Put yourself in the shoes of a writer, or a musician, or a movie producer; you have gone to effort and expense to produce a work that you intend to offer for a price. There is nothing wrong with selling your content! It belongs to you, you produced it, you get to set the price. Now you get to look at the distribution of your product and realize that not all of that distribution has generated the expected level of revenue. You would feel angry, and dismayed, and discouraged, and you would have every right to feel all of those things.

One of the places where this discussion tends to go off on different paths is in regard to computer software. There is one very large software company whose prices seem to be much higher than people are willing to pay. They were also very likely the biggest victims of piracy ever. The most recent operating system they offered which was susceptible to piracy was also the most widely used system in the world, largely due to its having been pirated so much. Regardless of whether or not you like that company or its system, the software does in fact belong to them. They license it out under a commercial for-use license. You agree, when you install it, that they still own it, and that you have only a license to USE it, not to modify the code, not to redistribute it. If you choose to transfer that license, you will need to remove it from your use. If you have any questions, read the license. Yes, it’s boring. Yes, it’s difficult. Yes, it can be done.

There is an element of society that feels that no software ought to be commercially distributed. They foster the idea of Open Source Software, where the source code, which is the code that the programmer actually types, is “open,” or “free,” you can take that code and use it, you can change it, you can do a lot of stuff with it. This software is also licensed, but it is often available at no charge. Again, you don’t own the software, you own a license to use it, under the guidelines of that license. There are different Open Source Licenses, but most of them agree generally on this point: if you make any changes to the code, you have to make those changes available under that same type of license. You can sell the product, but the code has to be available.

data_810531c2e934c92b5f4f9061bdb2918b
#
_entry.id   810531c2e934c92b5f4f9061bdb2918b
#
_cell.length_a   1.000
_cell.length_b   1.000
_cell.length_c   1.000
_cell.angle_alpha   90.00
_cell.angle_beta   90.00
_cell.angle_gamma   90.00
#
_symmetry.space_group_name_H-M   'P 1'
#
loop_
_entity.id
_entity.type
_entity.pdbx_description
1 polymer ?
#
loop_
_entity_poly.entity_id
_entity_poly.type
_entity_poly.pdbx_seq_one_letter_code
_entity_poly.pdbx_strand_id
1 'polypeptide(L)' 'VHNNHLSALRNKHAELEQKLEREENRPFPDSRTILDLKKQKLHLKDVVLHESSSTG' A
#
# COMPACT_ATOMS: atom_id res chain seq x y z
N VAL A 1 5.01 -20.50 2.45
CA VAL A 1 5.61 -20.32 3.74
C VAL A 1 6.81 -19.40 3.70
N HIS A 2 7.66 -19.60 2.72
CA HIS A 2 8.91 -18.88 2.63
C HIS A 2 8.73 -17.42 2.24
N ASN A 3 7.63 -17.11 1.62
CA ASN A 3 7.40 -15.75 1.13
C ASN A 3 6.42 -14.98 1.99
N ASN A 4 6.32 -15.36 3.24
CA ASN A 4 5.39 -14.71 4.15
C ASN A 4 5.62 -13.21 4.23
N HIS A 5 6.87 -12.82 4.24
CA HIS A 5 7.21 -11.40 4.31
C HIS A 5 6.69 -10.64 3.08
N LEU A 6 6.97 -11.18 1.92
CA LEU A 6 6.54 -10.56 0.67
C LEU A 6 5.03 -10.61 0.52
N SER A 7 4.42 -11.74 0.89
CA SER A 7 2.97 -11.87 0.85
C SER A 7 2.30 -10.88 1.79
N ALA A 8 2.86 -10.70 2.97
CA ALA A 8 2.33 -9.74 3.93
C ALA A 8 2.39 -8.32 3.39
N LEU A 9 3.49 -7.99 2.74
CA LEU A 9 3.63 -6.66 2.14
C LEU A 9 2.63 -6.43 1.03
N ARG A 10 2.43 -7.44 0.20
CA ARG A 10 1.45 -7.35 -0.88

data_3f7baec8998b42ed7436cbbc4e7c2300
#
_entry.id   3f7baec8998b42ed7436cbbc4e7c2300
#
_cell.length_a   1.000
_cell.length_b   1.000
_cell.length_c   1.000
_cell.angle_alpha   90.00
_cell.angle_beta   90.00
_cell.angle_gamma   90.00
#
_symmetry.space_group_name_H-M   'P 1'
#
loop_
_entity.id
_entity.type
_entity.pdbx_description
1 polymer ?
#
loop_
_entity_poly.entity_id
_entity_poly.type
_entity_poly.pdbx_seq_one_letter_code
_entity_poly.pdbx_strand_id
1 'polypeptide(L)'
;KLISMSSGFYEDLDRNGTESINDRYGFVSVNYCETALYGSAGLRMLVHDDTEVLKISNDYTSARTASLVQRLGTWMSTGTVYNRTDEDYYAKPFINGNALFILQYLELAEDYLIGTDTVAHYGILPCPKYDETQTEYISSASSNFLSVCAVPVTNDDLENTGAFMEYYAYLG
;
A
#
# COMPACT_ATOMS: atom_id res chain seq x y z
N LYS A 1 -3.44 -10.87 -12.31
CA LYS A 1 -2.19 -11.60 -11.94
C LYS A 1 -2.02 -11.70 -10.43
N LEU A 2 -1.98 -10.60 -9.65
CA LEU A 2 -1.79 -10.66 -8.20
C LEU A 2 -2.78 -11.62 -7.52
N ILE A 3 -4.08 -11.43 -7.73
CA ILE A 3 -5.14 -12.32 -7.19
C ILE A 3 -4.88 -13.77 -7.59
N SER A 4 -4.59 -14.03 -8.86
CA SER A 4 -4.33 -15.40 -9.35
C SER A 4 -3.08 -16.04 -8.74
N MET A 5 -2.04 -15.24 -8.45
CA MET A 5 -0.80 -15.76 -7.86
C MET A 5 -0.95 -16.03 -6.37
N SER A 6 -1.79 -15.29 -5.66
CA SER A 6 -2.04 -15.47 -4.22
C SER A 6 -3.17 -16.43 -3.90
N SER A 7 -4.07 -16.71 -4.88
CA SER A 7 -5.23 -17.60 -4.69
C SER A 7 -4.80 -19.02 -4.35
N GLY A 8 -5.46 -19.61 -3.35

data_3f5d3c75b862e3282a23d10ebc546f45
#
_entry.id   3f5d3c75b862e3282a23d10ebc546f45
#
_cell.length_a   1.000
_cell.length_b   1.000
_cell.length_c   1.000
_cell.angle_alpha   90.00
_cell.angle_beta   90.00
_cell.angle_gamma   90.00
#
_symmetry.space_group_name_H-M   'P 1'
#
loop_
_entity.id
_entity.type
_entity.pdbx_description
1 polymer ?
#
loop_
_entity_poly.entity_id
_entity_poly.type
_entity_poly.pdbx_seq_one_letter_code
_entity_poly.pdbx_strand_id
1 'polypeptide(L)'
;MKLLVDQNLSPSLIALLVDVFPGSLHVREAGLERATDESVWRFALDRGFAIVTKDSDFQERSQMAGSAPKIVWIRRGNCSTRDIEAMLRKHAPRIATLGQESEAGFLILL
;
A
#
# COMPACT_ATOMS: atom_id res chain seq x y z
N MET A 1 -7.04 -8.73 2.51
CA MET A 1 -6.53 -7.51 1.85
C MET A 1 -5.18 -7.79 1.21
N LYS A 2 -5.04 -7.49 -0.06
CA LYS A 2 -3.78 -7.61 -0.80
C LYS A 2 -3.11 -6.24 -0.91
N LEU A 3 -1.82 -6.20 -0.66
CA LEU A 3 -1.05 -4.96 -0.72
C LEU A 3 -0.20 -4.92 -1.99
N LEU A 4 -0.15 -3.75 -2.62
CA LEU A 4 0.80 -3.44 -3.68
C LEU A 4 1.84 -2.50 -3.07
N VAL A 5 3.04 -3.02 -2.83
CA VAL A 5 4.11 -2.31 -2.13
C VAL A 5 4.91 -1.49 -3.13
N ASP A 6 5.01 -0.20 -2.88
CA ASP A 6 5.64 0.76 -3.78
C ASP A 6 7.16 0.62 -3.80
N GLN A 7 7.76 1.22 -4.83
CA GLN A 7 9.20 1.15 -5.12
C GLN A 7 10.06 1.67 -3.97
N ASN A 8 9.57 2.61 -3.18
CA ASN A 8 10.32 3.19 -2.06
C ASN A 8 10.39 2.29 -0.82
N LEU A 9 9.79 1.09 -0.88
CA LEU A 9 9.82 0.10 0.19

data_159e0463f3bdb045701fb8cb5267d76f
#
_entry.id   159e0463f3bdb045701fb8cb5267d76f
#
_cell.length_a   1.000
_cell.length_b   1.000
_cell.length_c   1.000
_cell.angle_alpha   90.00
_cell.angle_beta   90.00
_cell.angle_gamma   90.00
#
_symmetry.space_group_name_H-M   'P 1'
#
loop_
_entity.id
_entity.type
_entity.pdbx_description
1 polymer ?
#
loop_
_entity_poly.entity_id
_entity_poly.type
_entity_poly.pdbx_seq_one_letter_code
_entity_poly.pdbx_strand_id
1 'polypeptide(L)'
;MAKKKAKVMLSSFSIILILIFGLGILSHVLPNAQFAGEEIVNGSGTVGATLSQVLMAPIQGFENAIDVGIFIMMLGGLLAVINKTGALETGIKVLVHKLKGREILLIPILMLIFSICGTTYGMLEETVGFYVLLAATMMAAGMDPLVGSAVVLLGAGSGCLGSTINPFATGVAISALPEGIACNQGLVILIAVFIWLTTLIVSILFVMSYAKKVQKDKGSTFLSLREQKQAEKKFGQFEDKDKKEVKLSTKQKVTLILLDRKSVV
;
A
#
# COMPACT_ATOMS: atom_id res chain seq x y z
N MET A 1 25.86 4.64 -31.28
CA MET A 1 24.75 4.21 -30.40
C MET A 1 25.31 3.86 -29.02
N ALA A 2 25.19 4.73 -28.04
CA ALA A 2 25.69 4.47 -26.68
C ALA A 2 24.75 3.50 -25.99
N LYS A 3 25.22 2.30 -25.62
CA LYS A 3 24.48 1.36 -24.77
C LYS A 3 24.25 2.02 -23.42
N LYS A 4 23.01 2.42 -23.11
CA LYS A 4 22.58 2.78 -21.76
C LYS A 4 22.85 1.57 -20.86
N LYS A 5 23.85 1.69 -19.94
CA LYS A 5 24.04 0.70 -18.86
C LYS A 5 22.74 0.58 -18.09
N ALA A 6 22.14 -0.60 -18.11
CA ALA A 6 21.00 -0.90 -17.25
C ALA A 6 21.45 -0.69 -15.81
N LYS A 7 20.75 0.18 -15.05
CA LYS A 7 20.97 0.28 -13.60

A discussion on piracy must also include works in the public domain, and fair use. Works whose copyright has expired are said to be in the public domain. Some very old texts were never copyrighted at all, and many others of later origin were also not copyrighted. Some writers put their fresh works into the public domain so as to make them freely available without threat of retribution. Fair Use is the premise that you are allowed to quote a work, with proper attribution, in your own work, without incurring a charge to the content originator. You are allowed to reference another person’s work. You are allowed to play a snippet—A SNIPPET, NOT THE WHOLE PIECE—of a work, in a work of your own, if doing so is illustrative in nature and in no way devalues the original product.

The rest of the “why you should care” comes in when things get out of hand. Many website owners have found themselves victims of the Digital Millennium Copyright Act (DMCA) without actually having done anything wrong. The DMCA allows accusers to demand a takedown of a website without producing evidence of wrongdoing. Our Constitution here in the States provides for the burden of proof to be on the accuser, and that all law enforcement activities be carried out with regard to due process of law, and most DMCA takedowns ignore that little inconvenience. A website owner often finds himself with no website, no means of discerning why, and little, if any, recourse. I think I’ve been pretty clear that I have no sympathy for genuine pirates, and I can understand the need for action. But we are a country that was designed to be governed by laws established by representatives of the people, and when due process is not necessary for enforcement of THIS law, we need to ask ourselves what slippery slope we may have stepped onto.

Content producers will almost always allow you to use their material as long as you give them credit for it—within reason, of course. You just need to ask. But if they say no, then the answer is no. But apply the Golden Rule to anything you download or copy or otherwise try to obtain without paying for it. If you know what the right thing is to do, then do it.